Now free from the constraints of running, Hillary takes you inside the intense personal experience of becoming the first woman nominated for president by a major party in an election marked by rage, sexism, exhilarating highs and infuriating lows, stranger than fiction twists, Russian interference, and an opponent who broke all the rules . . . She lays out how the 2016 election was marked by an unprecedented assault on our democracy by a foreign adversary. By analyzing the evidence and connecting the dots, Hillary shows just how dangerous the forces are that shaped the outcome, and why Americans need to understand them to protect our values and our democracy in the future.
Perhaps a better title for the book would be "What Happened According to MSNBC" since the publisher's blurb strongly suggests that Hillary may have borrowed Rachel Maddow's Russian dot-connector. Rolling Stone's Matt Taibbi, quite accurately I think, has labeled the Democratic Party establishment obsession with Russia as a case of "Putin Derangement Syndrome" that borders on mass hysteria. Noam Chomksy highlights the hypocrisy.
And what exactly are the claims made by these Putin-did-it stories? That were it not for Russian chicanery, Hillary Clinton would have won the popular vote by five million and not almost three million? That displaced machinists on the banks of Lake Erie were so incensed by the Podesta emails that they voted for Trump instead of Clinton? That Putin was pulling FBI director James Comey’s strings in his investigation of the Clinton emails? That those scheming Russians were clever enough to hack into voting machines but not clever enough to cover their tracks?
Suppose Hillary and/or political pundits were to make a serious effort at understanding what happened in November of 2016. What would that look like? In an important and insightful working paper posted just this past June on the Social Science Research Network, Douglas Kriner (Professor of Political Science at Boston University) and Francis Shen (Associate Professor of Law at the University of Minnesota Law School) make a major stride toward going beyond partisan, self-serving, conspiratorial analysis of the elections results. Kriner and Shen are best known for their 2010 book The Casualty Gap: The Causes and Consequences of American Wartime Inequalities (Oxford University Press, 2010). In that book, the authors defined the "casualty gap" as "a disparity in the concentration of wartime casualties among communities at different points on the socioeconomic ladder."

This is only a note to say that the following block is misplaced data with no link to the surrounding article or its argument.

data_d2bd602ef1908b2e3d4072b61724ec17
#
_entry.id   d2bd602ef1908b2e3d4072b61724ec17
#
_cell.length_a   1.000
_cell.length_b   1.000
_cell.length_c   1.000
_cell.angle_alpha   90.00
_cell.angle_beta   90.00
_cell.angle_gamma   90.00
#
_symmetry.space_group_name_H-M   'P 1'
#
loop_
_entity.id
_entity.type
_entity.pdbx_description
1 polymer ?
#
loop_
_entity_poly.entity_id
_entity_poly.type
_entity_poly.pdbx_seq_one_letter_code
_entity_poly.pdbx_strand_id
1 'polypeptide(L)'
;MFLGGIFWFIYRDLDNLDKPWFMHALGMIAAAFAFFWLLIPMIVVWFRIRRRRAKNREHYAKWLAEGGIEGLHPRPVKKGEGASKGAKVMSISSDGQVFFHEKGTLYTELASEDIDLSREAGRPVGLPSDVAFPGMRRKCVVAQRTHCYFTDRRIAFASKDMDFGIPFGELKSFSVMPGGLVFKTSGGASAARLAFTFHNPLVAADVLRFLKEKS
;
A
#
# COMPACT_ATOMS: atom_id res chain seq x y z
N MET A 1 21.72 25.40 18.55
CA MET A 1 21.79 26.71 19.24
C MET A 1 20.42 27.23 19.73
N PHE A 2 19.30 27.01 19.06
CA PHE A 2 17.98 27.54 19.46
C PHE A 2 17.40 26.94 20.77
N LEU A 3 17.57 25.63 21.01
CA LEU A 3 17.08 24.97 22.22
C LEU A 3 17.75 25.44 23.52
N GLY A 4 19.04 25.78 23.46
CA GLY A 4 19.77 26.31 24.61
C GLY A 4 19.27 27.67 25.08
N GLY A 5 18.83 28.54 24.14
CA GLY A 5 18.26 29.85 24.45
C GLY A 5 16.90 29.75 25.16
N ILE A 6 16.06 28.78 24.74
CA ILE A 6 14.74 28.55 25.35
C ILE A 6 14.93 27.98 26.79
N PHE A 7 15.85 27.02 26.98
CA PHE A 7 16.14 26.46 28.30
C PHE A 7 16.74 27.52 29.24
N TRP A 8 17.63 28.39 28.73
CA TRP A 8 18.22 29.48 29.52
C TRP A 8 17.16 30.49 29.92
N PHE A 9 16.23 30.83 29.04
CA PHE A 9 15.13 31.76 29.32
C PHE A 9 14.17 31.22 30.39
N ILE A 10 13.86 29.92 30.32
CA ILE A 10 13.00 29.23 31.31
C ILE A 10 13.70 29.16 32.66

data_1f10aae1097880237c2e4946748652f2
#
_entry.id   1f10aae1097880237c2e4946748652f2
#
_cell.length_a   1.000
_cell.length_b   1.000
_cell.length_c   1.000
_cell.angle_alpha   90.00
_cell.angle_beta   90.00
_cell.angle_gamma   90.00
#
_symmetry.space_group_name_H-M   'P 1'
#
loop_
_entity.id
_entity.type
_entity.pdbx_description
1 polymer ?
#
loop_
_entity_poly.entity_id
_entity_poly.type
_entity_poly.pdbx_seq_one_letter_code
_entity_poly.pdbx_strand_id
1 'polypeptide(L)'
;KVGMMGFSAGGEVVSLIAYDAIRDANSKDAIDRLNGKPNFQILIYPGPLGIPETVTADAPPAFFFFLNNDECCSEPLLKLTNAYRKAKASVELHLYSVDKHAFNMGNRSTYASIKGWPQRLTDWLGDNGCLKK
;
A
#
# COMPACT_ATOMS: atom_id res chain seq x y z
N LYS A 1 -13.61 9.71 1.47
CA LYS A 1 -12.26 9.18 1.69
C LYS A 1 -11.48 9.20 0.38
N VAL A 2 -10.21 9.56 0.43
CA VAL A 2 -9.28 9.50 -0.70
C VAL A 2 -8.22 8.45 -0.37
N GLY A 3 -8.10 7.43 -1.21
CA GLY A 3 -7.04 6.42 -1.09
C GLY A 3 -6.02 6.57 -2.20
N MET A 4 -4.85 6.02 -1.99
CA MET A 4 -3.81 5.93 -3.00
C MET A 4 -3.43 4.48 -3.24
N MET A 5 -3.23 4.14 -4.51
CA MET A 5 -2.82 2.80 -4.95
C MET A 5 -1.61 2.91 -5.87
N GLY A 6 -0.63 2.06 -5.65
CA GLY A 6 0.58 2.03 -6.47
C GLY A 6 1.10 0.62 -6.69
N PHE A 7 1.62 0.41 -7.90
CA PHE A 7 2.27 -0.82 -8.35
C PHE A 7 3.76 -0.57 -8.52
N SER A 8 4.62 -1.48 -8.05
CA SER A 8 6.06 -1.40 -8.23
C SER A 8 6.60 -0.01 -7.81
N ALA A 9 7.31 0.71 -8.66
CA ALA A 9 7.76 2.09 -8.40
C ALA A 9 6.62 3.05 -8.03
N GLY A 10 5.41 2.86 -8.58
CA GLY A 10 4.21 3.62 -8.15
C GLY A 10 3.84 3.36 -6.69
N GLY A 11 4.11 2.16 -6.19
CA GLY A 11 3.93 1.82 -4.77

America has been at war continuously for over 15 years, but few Americans seem to notice. This is because the vast majority of citizens have no direct connection to those soldiers fighting, dying, and returning wounded from combat. Increasingly, a divide is emerging between communities whose young people are dying to defend the country, and those communities whose young people are not. In this paper we empirically explore whether this divide—the casualty gap—contributed to Donald Trump’s surprise victory in November 2016. The data analysis presented in this working paper finds that indeed, in the 2016 election Trump was speaking to this forgotten part of America. Even controlling in a statistical model for many other alternative explanations, we find that there is a significant and meaningful relationship between a community’s rate of military sacrifice and its support for Trump. Our statistical model suggests that if three states key to Trump’s victory – Pennsylvania, Michigan, and Wisconsin – had suffered even a modestly lower casualty rate, all three could have flipped from red to blue and sent Hillary Clinton to the White House.